Jan 10, 2017

01/10/2017: Obama’s economic legacy

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Obama is set to make his last speech as U.S. president tonight, with plans to reflect on the past eight years. In the meantime, we'll reflect on his economic record. Next, we'll explore how the possibility of chillier U.S.-Cuba relations in the Trump administration could affect international access to Cuban drugs. And finally, we'll take a look at what the FIFA World Cup's expansion from 32 to 48 national teams means for revenue. 

Segments From this episode

Study indicates millennial workers stay put more than many think

Jan 10, 2017
You may have heard the generalization that millennials – people born between around 1982 and 2000 — are impatient in the workforce, that they hop from job to job, looking for better opportunities. Well, a new report from the research organization The Conference Board, as well as RW2 Enterprises and DDI, finds the opposite – at least among millennials […]

Obama's economy: How did he do?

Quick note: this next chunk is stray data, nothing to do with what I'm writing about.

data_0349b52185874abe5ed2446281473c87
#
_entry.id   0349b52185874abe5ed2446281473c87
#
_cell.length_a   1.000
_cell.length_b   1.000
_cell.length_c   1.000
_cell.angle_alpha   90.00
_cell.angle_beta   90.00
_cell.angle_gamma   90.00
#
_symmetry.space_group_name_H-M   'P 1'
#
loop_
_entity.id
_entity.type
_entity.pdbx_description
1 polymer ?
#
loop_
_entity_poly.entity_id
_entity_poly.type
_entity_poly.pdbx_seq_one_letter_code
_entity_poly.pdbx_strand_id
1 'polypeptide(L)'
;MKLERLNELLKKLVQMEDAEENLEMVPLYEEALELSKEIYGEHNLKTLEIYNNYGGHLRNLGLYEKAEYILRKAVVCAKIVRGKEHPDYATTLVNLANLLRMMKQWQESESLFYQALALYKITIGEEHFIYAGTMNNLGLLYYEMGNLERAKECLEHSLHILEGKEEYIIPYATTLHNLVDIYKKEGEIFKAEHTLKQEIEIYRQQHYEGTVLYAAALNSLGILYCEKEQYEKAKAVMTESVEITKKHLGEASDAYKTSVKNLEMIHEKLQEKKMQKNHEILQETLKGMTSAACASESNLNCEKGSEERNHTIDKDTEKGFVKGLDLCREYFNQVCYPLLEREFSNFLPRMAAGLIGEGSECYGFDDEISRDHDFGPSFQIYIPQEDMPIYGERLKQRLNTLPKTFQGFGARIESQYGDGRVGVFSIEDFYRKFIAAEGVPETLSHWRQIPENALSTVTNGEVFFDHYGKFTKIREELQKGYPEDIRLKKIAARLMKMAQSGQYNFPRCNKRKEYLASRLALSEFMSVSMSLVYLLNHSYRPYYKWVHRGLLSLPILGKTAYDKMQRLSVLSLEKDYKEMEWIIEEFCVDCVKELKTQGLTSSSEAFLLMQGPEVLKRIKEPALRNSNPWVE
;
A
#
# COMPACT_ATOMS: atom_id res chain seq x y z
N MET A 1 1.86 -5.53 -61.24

Jan 10, 2017
In his farewell speech, Obama is likely to list the nation’s highs and lows.
Chip Somodevilla/Getty Images

U.S.-Cuba relations could be big for pharmaceuticals

Jan 10, 2017
A "refreeze" could jeopardize cooperation on cancer drugs.
Cubans buy medicine in a drugstore in Havana.
STR/AFP/Getty Images

01/10/17: Sneakers as currency

Jan 10, 2017
President-elect Trump has tapped his son-in-law, Jared Kushner, to become a senior White House adviser. But Lyndon B. Johnson signed a federal anti-nepotism law back in the '60s. Will it prevent Kushner from nabbing the position? Historian Joshua Zeitz breaks down how the law came about and whether it contains any loopholes. Next, we'll look at the limited-edition sneaker market, where sellers can make thousands in just weeks.

The resale market for sneakers is red hot

Jan 10, 2017
Some savers invest their hard-earned dollars in footwear.
Sneakers on display at Sneaker Pawn, The Bank for Sneakers in New York.
Sally Herships/Marketplace

Will the federal anti-nepotism law apply to Jared Kushner?

Jan 10, 2017
A look back at the history of the law and whether it'll prevent Trump's son-in-law from becoming a White House adviser.
Jared Kushner exits Trump Tower in New York City.
Drew Angerer/Getty Images

Obama is set to make his last speech as U.S. president tonight, with plans to reflect on the past eight years. In the meantime, we’ll reflect on his economic record. Next, we’ll explore how the possibility of chillier U.S.-Cuba relations in the Trump administration could affect international access to Cuban drugs. And finally, we’ll take a look at what the FIFA World Cup’s expansion from 32 to 48 national teams means for revenue. 

The team

Stephen Ryan Producer, BBC